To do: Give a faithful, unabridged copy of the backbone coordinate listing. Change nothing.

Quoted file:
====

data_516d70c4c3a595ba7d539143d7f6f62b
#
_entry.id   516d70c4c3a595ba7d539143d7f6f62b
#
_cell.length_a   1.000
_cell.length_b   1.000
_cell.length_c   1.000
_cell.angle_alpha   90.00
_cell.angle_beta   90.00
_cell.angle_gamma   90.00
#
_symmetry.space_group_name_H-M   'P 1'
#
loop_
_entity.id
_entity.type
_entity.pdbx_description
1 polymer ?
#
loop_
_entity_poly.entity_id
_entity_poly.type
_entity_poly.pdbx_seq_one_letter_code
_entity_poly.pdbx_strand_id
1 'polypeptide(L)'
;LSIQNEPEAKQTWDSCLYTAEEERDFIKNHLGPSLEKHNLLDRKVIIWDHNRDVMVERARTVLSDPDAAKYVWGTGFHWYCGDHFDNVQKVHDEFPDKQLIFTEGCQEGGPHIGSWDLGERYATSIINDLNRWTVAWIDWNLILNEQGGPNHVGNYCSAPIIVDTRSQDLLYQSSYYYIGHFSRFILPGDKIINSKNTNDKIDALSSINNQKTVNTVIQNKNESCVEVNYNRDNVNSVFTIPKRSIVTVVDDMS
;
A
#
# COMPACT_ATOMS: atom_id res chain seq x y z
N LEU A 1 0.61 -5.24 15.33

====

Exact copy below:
data_516d70c4c3a595ba7d539143d7f6f62b
#
_entry.id   516d70c4c3a595ba7d539143d7f6f62b
#
_cell.length_a   1.000
_cell.length_b   1.000
_cell.length_c   1.000
_cell.angle_alpha   90.00
_cell.angle_beta   90.00
_cell.angle_gamma   90.00
#
_symmetry.space_group_name_H-M   'P 1'
#
loop_
_entity.id
_entity.type
_entity.pdbx_description
1 polymer ?
#
loop_
_entity_poly.entity_id
_entity_poly.type
_entity_poly.pdbx_seq_one_letter_code
_entity_poly.pdbx_strand_id
1 'polypeptide(L)'
;LSIQNEPEAKQTWDSCLYTAEEERDFIKNHLGPSLEKHNLLDRKVIIWDHNRDVMVERARTVLSDPDAAKYVWGTGFHWYCGDHFDNVQKVHDEFPDKQLIFTEGCQEGGPHIGSWDLGERYATSIINDLNRWTVAWIDWNLILNEQGGPNHVGNYCSAPIIVDTRSQDLLYQSSYYYIGHFSRFILPGDKIINSKNTNDKIDALSSINNQKTVNTVIQNKNESCVEVNYNRDNVNSVFTIPKRSIVTVVDDMS
;
A
#
# COMPACT_ATOMS: atom_id res chain seq x y z
N LEU A 1 0.61 -5.24 15.33